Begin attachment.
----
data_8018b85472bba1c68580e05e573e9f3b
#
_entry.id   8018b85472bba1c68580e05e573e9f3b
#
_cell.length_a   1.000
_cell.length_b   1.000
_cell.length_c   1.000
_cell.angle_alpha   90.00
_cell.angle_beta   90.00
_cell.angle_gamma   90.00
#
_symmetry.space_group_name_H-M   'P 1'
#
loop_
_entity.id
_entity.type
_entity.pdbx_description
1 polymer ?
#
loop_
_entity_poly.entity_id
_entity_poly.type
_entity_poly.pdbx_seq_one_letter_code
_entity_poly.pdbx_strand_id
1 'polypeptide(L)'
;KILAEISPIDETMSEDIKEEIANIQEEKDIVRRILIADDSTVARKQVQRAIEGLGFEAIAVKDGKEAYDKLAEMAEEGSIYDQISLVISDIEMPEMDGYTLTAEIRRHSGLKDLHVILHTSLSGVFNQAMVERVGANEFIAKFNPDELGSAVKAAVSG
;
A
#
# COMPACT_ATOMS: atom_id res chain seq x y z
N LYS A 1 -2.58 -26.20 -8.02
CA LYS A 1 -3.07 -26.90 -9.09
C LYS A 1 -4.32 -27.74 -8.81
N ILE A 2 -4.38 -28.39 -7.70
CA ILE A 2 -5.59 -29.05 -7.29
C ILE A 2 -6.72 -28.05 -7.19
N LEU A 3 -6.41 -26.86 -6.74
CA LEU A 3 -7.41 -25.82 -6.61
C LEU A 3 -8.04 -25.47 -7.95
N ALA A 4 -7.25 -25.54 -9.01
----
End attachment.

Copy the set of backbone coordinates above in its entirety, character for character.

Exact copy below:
data_8018b85472bba1c68580e05e573e9f3b
#
_entry.id   8018b85472bba1c68580e05e573e9f3b
#
_cell.length_a   1.000
_cell.length_b   1.000
_cell.length_c   1.000
_cell.angle_alpha   90.00
_cell.angle_beta   90.00
_cell.angle_gamma   90.00
#
_symmetry.space_group_name_H-M   'P 1'
#
loop_
_entity.id
_entity.type
_entity.pdbx_description
1 polymer ?
#
loop_
_entity_poly.entity_id
_entity_poly.type
_entity_poly.pdbx_seq_one_letter_code
_entity_poly.pdbx_strand_id
1 'polypeptide(L)'
;KILAEISPIDETMSEDIKEEIANIQEEKDIVRRILIADDSTVARKQVQRAIEGLGFEAIAVKDGKEAYDKLAEMAEEGSIYDQISLVISDIEMPEMDGYTLTAEIRRHSGLKDLHVILHTSLSGVFNQAMVERVGANEFIAKFNPDELGSAVKAAVSG
;
A
#
# COMPACT_ATOMS: atom_id res chain seq x y z
N LYS A 1 -2.58 -26.20 -8.02
CA LYS A 1 -3.07 -26.90 -9.09
C LYS A 1 -4.32 -27.74 -8.81
N ILE A 2 -4.38 -28.39 -7.70
CA ILE A 2 -5.59 -29.05 -7.29
C ILE A 2 -6.72 -28.05 -7.19
N LEU A 3 -6.41 -26.86 -6.74
CA LEU A 3 -7.41 -25.82 -6.61
C LEU A 3 -8.04 -25.47 -7.95
N ALA A 4 -7.25 -25.54 -9.01